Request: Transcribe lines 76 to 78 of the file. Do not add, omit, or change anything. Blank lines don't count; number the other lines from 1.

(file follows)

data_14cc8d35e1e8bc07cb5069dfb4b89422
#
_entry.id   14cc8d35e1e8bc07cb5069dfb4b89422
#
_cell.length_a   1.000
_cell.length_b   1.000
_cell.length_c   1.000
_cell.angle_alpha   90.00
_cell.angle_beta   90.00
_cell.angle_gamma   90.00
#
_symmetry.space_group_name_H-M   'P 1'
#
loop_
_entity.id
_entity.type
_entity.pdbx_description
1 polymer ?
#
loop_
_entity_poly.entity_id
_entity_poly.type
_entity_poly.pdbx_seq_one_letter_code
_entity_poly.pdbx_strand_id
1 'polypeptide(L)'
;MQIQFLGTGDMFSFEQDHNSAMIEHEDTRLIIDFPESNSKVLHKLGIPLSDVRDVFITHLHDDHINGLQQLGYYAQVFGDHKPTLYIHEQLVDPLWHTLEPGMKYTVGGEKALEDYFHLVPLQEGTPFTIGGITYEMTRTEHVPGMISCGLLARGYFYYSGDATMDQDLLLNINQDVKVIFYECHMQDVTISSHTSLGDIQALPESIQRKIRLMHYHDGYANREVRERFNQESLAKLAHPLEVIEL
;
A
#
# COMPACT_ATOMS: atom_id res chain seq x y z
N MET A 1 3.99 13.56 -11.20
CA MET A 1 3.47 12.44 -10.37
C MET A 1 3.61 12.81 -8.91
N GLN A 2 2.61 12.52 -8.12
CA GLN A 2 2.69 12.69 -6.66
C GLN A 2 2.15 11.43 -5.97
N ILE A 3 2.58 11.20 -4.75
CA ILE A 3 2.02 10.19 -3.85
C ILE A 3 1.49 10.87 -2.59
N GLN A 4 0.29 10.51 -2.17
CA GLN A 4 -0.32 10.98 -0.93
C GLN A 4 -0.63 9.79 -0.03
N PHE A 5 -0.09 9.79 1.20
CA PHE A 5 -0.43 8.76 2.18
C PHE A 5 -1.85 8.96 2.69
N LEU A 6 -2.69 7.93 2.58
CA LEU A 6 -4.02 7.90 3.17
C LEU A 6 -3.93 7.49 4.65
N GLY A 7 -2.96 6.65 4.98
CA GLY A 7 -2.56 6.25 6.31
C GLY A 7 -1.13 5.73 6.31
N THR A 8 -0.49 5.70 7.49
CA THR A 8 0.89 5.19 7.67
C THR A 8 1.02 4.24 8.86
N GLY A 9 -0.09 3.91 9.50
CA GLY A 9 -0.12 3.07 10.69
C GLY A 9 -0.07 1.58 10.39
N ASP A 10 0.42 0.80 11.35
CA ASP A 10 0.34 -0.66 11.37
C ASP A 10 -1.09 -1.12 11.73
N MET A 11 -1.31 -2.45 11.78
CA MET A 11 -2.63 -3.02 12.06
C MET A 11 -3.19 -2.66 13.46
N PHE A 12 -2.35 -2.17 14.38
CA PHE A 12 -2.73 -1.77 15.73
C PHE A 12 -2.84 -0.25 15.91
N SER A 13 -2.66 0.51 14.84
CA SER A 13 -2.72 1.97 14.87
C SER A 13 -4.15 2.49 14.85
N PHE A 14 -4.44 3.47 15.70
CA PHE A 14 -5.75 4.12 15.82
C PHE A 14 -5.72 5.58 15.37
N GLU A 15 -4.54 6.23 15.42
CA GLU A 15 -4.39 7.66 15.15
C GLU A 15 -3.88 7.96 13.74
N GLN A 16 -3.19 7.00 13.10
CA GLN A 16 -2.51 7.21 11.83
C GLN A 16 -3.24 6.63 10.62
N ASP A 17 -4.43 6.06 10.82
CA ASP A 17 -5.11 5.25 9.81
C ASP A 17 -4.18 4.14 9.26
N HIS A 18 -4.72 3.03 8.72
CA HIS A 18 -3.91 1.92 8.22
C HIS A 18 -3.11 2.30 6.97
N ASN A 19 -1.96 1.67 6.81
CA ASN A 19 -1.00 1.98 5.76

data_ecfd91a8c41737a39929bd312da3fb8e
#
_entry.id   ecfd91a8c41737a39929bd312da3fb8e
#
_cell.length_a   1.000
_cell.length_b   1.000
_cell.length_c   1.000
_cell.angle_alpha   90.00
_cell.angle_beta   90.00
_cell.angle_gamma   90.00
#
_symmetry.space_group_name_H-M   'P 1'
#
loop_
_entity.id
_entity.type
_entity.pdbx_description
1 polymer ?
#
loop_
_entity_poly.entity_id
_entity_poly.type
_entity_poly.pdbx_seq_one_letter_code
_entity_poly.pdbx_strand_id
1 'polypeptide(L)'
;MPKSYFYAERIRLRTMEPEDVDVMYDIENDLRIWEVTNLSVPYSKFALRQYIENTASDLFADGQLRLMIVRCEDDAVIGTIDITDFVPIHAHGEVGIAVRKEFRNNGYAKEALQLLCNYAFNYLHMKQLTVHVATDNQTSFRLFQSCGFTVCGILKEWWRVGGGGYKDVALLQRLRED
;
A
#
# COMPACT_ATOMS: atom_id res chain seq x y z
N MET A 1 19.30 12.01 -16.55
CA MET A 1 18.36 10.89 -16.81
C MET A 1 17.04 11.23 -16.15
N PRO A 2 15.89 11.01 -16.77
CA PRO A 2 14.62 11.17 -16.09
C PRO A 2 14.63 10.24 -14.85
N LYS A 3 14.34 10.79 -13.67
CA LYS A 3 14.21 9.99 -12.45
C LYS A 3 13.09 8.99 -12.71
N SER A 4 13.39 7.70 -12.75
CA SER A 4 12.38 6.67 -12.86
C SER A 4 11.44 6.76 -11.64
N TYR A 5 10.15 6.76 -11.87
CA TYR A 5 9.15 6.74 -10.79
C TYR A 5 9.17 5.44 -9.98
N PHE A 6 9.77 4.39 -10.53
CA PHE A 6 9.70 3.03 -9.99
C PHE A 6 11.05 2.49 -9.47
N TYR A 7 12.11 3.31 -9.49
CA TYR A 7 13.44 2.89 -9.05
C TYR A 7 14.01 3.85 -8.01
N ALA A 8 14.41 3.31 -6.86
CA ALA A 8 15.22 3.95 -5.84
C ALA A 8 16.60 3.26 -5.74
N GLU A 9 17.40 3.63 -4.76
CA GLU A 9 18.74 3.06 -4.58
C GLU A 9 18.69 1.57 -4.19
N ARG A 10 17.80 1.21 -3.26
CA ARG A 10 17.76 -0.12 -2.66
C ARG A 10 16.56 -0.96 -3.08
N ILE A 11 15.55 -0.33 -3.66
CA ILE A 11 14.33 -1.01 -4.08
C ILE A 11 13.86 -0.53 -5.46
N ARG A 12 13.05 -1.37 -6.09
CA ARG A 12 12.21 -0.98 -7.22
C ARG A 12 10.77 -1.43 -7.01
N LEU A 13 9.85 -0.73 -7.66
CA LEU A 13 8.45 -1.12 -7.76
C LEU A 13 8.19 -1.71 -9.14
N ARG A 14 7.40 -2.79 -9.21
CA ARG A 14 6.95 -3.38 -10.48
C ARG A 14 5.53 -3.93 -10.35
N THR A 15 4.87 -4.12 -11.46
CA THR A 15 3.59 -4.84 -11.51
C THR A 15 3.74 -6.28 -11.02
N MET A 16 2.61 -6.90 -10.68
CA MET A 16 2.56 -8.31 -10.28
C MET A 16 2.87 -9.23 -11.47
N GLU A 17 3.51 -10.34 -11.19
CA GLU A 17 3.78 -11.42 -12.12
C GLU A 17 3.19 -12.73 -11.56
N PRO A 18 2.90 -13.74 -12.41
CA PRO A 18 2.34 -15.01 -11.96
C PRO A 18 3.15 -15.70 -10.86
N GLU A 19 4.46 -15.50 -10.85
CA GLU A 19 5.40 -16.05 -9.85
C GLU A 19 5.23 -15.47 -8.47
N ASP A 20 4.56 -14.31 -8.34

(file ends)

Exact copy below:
N GLN A 16 -3.19 7.00 13.10
CA GLN A 16 -2.51 7.21 11.83
C GLN A 16 -3.24 6.63 10.62